Photovoltaic cell or a solar cell is an electronic
device that can convert the sunís rays or solar energy
into electricity through photovoltaic effect.
Photovoltaic refers to the field of technology related
to the application of solar cells as solar energy.
Photovoltaic cells create electricity directly from the
the photons derived from the sunlight strike a solar
cell, some of it go away, reflected by its surface but
some also get absorbed within it. These absorbed protons
provide energy to help generate electricity. When
adequate sunlight is absorbed by the semiconductor, i.e.
the silicone material, electrons from the materialís
atoms get dislodged. As the especially designed frontal
surface of the material is more receptive to the free
electrons, they migrate to the surface en masse.
too many electrons, each carrying a negative charge
starts traveling towards the frontal surface, the
imbalance of charge between the siliconeís front
and rear creates a voltage potential similar to the
negative and positive terminals of a battery. If at that
point of time these two are connected through an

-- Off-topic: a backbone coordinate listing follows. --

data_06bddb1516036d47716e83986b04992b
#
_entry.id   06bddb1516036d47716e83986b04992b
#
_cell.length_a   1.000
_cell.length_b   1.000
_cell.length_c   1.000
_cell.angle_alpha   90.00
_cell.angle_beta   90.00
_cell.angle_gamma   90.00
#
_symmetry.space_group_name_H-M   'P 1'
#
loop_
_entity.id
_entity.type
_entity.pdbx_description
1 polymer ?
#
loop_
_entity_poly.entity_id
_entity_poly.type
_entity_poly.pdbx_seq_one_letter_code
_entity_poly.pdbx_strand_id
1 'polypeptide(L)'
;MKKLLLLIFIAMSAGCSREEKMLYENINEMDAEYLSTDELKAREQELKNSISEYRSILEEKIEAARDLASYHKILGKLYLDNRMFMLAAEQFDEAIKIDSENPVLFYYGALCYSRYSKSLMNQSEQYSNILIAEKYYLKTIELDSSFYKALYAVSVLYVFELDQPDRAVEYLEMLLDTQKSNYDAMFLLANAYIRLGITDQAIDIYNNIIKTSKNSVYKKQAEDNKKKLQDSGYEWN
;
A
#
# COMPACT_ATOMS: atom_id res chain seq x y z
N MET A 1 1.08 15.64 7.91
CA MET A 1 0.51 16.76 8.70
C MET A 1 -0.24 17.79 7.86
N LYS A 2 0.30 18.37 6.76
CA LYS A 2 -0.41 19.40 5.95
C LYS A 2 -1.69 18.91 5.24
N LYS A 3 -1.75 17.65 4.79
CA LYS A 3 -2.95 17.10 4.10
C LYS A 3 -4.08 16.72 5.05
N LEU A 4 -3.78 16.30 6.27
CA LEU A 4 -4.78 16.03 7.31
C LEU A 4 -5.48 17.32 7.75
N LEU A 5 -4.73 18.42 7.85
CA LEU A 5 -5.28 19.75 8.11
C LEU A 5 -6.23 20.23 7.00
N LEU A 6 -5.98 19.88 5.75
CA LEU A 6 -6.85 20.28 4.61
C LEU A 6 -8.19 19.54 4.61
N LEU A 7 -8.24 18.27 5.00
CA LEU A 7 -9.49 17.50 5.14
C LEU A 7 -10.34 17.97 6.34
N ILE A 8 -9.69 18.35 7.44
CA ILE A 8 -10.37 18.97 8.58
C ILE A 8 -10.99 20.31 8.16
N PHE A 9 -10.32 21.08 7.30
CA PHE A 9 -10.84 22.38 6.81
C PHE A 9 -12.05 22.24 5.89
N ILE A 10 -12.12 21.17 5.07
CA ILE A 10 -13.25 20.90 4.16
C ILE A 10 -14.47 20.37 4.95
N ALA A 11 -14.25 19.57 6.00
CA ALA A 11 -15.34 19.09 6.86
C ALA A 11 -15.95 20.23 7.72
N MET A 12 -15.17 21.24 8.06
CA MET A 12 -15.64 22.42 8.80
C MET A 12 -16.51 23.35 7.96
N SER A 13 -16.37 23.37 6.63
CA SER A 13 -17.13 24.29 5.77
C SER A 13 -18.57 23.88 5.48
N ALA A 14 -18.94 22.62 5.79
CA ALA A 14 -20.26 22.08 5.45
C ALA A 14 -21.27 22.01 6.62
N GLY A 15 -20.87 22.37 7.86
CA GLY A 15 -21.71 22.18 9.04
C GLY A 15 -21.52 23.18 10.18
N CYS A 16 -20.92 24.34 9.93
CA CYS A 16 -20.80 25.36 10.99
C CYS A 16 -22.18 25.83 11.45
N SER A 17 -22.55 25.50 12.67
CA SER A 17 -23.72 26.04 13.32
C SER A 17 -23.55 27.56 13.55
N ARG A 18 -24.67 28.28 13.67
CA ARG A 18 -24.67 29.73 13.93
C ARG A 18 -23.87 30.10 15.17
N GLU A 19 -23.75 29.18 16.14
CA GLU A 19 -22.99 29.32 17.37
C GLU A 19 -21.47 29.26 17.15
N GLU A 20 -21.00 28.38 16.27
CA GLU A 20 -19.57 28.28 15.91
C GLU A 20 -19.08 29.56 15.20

external load, electricity flows through them.
of the photovoltaic cell
The first photovoltaic cell
originated in 1954 when Bell Laboratory scientists
Gerald Pearson, Daryl Chapin and Calvin Fuller developed
the first silicon solar cell which was capable of
generating a measurable volume of electricity solely out
Photovoltaic cells are now classified
into three generations that are described below.
The first generation cells are single
junction devices that are neither cost efficient nor
productive. In fact, the first generation solar cells
have rather poor cost parity with fossil fuel energy
generation (33%). They also cover larger area as
compared to later generation cells. Besides, they were
expensive, too because of the labor input involved in
The second generation solar cells
have been made out of materials that have helped
reduction in manufacturing cost. Alternative
manufacturing technique like use of vapor deposition and
electroplating has further helped production by way of
avoiding high temperature processing significantly. The
most successful second generation materials have been
cadmium telluride (CdTe), copper indium gallium
selenide, amorphous silicon and micromorphous silicon
These materials are applied in a thin film to a
supporting substrate such as glass or ceramics reducing
material mass and therefore costs. These technologies do
hold promise of higher conversion efficiencies,
particularly CIGS-CIS, DSC and CdTe offers significantly
cheaper production costs.
The third generation technologies aim
at improving the poor electrical performance of the
second generation cells while maintaining low production
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